The Risks of Oxygen

18 Dec 2014

A colourless and odourless gas, oxygen is an important part of the atmosphere and is necessary to sustain life. However, if levels become too high, it can become highly dangerous.

This week, we take a look at the dangers of high AND low levels of this everyday essential gas.

What is oxygen?
Oxygen is the by-product of photosynthesis, the process by which plants and algae harness the power of sunlight to create cellular carbohydrates from water and carbon dioxide. Carl Wilhelm Scheele initially discovered oxygen in 1772. The word oxygen comes from Greek words: oxus (acid) and gennan (to generate)

The dangers of too much oxygen
Oxygen (O2), normally present in air at 20.9%, is essential to human life. It is generally recognised that low O2 levels are dangerous.

Possibly, less well understood is that too much oxygen in the air can also be highly dangerous if care is not taken. Increased levels can be caused by O2 leaking into the general environment around processes which employ oxygen; from welding and flame cutting, to food preservation and packaging; across a wide range of industrial sectors, from steelworks to chemical plants; and across a variety of medical applications, from breathing equipment to hyperbaric chambers.

What are the hazards?
From the norm of 20.9% oxygen, an increase to just 24% significantly increases risk – not only do things ignite more easily, but they can burn hotter and more fiercely. Extinguishing a flame could become almost impossible. Under pressure, pure oxygen can react violently with materials such as oil and grease, which might usually be considered quite unreactive.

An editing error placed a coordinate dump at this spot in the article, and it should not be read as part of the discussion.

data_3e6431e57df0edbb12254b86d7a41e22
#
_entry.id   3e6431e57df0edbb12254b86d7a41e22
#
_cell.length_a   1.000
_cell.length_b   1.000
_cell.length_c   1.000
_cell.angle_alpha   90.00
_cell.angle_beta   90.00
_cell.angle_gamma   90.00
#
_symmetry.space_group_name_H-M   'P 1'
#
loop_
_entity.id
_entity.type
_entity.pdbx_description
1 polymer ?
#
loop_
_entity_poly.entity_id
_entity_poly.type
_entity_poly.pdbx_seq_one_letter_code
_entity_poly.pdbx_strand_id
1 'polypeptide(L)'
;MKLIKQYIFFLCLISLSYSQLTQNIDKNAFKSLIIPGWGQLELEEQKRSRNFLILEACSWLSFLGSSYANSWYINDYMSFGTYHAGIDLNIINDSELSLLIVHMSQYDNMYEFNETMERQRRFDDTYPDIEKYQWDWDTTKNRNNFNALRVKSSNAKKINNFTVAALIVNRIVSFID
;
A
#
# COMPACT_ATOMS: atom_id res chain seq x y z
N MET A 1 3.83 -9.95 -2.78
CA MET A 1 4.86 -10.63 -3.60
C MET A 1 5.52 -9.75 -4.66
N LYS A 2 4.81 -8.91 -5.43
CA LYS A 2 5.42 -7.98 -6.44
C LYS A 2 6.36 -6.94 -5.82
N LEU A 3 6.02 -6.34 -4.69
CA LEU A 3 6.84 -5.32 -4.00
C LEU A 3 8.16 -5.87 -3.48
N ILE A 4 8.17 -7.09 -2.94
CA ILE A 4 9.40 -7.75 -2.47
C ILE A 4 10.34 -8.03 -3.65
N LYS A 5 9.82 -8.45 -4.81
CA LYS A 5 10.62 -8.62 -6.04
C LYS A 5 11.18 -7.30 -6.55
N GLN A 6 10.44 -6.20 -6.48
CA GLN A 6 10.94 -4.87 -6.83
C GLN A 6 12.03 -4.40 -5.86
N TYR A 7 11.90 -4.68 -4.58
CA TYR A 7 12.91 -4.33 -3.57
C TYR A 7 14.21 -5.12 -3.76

Many materials used routinely in other circumstances are incompatible with use in oxygen-rich environments, as they may spontaneously catch fire or react explosively.

Ways to prevent oxygen enrichment
Ideally, workplaces should be risk assessed and all reasonable, practicable precautions taken to ensure safety. A careful examination of the risks from using oxygen should be included in such an assessment. Other ways to prevent high levels of oxygen is to ensure equipment is kept in a good condition and to take care when using it. Ensure good ventilation is also established.

What should you do if you suspect oxygen enrichment?
– Turn off the oxygen supply
– Extinguish cigarettes and open flames
– Ensure the room is well ventilated
– Identify and repair the source

Oxygen use in the work place – Fire and Explosion Hazards is a useful guide for anyone working with oxygen cylinders. Published by the UK Health & Safety Executive (HSE), it highlights good standards, enabling companies around the world to conform to best practice. Download a free PDF from the UK government’s HSE website.

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